Statehood is a foundational concept of international law. This article argues that what is considered a state within the realm of international law is best explained by its external effectiveness in the international legal order, rather than, as so far accepted, by internal facts of people, government and territory. Against this background, an alternative method of cognizance of statehood in international law is advanced, termed International Legal Functionalism (ILF). ILF suggests that a state in order to be regarded as such should join international organizations, create international law (conclude international agreements), send diplomatic and consular agents, avail itself of the international judiciary as well as exercise its inherent rights and obligations. This has implications for the normative steering of statehood as an objectives-driven process.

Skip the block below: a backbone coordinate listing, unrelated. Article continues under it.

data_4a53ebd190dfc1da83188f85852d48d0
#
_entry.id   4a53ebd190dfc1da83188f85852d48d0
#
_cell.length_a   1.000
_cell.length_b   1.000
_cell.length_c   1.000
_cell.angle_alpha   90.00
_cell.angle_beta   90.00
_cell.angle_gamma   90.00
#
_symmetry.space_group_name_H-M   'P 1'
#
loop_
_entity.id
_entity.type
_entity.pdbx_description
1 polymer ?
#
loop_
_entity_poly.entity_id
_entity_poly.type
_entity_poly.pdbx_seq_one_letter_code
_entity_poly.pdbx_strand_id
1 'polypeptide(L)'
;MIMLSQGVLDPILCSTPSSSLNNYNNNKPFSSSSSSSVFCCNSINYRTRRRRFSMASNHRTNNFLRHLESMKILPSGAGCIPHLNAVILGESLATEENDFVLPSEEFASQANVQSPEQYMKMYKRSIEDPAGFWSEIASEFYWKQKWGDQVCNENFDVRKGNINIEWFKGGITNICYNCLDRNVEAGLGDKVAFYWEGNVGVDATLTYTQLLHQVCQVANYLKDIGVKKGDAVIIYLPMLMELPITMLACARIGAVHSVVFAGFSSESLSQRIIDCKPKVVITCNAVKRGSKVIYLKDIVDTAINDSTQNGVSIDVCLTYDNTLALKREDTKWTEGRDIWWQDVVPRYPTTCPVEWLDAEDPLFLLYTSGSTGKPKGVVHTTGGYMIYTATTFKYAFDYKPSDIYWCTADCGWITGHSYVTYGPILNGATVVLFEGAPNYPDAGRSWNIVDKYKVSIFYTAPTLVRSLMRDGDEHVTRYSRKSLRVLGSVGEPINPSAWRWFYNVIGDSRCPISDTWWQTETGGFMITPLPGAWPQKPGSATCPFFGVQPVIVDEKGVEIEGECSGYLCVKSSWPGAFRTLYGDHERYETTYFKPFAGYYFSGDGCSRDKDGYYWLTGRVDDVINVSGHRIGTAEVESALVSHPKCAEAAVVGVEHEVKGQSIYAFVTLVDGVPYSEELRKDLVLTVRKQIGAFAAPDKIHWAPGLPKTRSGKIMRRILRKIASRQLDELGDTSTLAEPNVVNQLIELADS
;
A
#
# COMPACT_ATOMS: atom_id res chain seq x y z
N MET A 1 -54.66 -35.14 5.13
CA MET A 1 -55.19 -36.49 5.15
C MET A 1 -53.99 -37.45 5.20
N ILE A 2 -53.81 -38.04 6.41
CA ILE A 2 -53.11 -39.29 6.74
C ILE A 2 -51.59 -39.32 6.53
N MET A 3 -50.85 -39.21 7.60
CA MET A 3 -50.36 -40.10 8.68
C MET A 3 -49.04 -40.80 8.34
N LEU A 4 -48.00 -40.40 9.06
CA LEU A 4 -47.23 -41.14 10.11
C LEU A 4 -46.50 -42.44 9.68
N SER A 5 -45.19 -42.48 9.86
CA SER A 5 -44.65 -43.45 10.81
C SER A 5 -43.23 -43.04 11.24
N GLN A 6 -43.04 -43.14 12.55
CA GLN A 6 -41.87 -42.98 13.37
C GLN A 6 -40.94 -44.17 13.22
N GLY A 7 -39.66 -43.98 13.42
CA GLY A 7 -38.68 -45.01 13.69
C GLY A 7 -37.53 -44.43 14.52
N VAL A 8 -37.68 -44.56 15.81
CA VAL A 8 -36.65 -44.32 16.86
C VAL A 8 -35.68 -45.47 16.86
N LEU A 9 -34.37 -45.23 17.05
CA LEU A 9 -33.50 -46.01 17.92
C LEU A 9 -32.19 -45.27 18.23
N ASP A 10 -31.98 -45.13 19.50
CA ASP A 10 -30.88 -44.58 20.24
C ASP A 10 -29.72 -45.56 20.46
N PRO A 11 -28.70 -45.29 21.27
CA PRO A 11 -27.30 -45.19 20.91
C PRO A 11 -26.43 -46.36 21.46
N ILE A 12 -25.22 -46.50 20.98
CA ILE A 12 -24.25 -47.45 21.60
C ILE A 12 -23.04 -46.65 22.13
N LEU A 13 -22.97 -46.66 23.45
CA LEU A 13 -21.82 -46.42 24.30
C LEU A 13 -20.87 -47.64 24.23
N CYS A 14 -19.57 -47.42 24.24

|Journal||Berkeley Journal of International Law|
|Publication status||Accepted/In press - 2020|